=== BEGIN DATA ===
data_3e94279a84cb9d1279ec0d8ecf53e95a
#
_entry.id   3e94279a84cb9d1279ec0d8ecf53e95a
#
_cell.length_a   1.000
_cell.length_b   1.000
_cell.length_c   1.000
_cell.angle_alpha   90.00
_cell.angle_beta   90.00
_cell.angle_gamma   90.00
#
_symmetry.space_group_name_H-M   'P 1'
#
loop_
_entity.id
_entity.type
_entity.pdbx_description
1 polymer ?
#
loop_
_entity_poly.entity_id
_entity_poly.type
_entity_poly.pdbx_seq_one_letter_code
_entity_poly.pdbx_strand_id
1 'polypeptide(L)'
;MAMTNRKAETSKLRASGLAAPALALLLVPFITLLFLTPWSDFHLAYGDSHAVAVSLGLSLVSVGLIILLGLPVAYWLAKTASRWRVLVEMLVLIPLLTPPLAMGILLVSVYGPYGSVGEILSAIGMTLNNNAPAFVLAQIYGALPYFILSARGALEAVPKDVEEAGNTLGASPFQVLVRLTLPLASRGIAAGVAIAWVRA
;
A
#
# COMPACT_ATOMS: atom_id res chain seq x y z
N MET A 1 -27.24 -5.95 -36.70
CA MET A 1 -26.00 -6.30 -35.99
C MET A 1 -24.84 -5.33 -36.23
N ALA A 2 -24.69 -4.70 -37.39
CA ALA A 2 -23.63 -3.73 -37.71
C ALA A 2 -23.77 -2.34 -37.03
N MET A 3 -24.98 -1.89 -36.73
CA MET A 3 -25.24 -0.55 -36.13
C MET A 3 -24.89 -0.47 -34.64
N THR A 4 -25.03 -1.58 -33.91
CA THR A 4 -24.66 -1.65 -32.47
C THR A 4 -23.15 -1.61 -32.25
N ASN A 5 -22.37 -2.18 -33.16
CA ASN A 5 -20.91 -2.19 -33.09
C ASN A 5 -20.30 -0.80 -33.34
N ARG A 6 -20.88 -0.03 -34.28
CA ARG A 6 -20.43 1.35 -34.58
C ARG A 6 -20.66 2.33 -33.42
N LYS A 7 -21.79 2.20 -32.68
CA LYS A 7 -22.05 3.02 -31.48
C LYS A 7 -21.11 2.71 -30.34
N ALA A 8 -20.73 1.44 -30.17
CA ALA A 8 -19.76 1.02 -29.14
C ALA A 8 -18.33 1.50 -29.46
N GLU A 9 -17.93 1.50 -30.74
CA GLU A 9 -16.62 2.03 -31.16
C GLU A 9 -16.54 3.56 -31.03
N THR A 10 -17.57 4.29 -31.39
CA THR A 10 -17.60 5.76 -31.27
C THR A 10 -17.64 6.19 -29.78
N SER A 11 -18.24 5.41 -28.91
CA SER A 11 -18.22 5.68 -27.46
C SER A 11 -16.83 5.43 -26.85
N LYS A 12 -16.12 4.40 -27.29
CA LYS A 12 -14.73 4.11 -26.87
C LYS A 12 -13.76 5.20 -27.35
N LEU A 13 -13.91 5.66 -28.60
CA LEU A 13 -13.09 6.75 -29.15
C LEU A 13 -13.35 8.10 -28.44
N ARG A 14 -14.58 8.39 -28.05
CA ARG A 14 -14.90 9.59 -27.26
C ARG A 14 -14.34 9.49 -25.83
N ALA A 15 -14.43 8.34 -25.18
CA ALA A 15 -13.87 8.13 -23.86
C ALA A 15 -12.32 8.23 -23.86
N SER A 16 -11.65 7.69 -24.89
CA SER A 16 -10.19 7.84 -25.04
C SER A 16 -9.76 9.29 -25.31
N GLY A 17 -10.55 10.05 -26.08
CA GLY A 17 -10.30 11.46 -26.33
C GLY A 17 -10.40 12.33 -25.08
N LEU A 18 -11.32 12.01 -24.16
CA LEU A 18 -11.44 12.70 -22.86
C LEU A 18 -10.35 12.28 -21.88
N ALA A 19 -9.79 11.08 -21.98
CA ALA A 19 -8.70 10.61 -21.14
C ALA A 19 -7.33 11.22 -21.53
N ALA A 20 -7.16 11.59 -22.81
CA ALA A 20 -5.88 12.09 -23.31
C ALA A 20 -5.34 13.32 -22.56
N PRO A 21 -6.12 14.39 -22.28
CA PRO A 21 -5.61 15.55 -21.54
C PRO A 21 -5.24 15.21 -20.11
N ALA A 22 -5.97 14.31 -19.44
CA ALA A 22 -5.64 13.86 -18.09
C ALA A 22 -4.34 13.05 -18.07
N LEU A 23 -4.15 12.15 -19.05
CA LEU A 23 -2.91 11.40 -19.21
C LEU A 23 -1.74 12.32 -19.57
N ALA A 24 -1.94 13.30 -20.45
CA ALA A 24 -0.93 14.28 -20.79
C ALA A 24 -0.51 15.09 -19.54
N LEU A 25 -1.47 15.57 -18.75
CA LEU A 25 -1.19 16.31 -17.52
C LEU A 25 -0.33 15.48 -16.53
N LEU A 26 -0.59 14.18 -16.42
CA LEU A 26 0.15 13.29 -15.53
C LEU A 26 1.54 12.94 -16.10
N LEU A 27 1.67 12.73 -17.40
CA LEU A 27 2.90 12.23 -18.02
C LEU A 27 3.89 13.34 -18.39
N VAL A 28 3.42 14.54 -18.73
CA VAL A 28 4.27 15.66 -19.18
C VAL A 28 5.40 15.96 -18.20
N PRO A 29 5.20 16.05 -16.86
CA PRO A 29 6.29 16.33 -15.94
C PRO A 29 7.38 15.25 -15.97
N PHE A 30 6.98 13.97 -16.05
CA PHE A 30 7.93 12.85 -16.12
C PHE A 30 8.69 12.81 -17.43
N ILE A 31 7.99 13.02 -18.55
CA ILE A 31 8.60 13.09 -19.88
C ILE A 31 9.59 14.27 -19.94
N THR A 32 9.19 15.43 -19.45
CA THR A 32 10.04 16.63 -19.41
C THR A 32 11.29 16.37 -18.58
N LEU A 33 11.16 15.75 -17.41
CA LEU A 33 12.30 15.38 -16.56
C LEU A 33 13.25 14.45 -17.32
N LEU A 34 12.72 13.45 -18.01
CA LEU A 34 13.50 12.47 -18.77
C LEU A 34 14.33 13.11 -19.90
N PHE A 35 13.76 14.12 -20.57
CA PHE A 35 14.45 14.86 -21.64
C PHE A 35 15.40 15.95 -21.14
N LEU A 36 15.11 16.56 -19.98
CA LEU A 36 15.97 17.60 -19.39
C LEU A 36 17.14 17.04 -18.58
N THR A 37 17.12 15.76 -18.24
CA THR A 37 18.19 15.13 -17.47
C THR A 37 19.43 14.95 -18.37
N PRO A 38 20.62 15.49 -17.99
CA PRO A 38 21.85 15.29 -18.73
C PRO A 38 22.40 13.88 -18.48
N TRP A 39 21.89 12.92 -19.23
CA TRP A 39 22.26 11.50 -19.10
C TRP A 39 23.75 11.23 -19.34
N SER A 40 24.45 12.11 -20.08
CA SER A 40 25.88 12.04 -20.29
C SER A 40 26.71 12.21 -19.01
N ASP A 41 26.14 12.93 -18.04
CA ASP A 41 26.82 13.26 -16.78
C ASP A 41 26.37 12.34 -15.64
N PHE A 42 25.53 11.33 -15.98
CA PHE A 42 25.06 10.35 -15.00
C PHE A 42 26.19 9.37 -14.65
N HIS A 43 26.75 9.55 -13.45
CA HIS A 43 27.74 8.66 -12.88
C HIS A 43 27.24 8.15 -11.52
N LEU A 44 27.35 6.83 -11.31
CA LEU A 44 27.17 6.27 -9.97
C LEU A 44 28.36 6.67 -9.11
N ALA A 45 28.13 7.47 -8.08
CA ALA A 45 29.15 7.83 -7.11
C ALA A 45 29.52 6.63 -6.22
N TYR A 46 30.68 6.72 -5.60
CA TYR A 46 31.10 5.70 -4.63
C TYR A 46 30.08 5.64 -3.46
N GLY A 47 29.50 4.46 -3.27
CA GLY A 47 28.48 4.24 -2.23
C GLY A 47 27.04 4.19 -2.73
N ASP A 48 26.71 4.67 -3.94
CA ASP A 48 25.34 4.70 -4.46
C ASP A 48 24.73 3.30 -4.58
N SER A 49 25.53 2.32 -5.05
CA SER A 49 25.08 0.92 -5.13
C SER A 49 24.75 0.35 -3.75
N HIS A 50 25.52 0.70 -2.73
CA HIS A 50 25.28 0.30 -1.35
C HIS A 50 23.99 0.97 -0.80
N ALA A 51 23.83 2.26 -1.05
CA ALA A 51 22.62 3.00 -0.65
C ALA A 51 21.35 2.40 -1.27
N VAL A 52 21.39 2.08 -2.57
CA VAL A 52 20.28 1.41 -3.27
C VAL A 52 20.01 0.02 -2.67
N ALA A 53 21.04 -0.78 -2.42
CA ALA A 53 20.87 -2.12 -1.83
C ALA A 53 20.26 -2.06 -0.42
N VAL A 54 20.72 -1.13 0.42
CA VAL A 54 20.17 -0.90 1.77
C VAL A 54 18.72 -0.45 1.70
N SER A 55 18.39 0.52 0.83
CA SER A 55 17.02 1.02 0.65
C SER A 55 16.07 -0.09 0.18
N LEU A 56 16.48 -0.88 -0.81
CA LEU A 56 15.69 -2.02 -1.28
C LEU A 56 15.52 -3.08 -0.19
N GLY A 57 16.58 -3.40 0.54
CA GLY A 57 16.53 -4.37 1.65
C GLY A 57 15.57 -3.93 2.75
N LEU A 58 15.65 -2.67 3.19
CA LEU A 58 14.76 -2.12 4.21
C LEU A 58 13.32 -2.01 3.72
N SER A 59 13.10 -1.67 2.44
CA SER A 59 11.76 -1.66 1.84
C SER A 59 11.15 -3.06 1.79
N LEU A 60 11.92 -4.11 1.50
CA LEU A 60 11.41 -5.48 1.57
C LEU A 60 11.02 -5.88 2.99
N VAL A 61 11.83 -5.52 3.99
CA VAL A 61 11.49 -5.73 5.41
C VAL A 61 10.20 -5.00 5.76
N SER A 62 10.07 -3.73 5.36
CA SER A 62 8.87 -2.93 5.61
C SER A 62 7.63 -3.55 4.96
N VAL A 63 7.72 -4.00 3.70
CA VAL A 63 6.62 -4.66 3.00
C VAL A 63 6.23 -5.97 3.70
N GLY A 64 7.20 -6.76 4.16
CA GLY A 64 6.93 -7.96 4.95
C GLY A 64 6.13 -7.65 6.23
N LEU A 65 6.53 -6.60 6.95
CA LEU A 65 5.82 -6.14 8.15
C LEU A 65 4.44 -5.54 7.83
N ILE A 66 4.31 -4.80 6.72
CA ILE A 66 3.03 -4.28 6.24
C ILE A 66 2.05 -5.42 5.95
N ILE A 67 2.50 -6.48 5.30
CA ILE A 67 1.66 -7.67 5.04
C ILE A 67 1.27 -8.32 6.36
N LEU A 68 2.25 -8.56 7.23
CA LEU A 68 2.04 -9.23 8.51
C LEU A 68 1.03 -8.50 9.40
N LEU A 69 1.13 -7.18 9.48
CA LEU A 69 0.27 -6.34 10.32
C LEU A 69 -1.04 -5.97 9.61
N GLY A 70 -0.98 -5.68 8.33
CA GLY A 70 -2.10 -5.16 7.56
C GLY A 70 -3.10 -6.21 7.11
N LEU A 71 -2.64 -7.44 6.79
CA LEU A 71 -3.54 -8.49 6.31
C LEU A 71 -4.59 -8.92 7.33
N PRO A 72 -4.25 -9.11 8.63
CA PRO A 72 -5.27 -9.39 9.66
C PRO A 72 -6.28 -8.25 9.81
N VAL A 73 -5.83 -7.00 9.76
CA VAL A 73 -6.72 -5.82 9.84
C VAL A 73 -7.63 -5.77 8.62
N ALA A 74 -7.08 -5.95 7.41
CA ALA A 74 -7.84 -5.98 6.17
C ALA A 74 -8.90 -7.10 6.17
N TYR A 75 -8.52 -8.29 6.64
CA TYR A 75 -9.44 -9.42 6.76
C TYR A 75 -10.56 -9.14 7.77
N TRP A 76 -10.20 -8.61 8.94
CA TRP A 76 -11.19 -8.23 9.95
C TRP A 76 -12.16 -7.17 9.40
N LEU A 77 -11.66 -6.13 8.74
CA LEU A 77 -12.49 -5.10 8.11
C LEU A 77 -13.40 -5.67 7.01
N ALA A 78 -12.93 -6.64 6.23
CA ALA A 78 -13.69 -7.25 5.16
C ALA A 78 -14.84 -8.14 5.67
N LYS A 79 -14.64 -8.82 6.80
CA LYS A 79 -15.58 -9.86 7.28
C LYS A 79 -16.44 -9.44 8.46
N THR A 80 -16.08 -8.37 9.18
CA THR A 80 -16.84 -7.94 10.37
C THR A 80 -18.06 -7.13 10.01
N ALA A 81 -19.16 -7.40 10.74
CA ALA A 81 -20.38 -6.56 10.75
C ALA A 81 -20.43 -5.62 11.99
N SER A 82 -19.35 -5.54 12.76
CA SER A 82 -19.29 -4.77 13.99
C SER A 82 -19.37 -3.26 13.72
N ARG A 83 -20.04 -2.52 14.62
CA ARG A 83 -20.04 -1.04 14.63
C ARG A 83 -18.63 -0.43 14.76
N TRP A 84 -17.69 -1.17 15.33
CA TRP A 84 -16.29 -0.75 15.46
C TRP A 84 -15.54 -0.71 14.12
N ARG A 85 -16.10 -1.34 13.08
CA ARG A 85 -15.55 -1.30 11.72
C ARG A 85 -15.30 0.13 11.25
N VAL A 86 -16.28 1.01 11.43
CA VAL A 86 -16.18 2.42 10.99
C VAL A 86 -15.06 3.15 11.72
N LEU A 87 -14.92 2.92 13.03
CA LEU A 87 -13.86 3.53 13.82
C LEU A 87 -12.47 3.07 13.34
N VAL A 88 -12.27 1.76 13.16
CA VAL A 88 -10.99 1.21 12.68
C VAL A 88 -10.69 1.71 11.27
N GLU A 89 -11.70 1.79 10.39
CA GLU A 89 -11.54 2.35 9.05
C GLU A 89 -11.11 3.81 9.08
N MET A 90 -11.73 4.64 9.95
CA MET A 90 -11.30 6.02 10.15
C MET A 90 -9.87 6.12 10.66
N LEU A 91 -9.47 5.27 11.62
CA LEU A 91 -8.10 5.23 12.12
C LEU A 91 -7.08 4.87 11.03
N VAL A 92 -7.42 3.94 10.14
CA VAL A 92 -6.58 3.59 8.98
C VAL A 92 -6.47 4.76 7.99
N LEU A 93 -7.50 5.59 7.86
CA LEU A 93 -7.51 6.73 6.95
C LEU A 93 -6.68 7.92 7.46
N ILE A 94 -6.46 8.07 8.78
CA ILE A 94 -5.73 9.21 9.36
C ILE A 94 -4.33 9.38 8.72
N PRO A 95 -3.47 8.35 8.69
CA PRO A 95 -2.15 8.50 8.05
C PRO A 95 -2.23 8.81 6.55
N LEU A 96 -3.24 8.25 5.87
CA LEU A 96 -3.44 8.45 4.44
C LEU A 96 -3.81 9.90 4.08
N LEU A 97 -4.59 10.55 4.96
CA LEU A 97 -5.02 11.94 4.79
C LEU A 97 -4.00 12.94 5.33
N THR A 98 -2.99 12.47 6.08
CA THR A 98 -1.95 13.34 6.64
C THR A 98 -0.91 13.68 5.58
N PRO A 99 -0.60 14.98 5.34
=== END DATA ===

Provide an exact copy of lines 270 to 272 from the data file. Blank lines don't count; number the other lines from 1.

C THR A 80 -18.06 -7.13 10.01
N ALA A 81 -19.16 -7.40 10.74
CA ALA A 81 -20.38 -6.56 10.75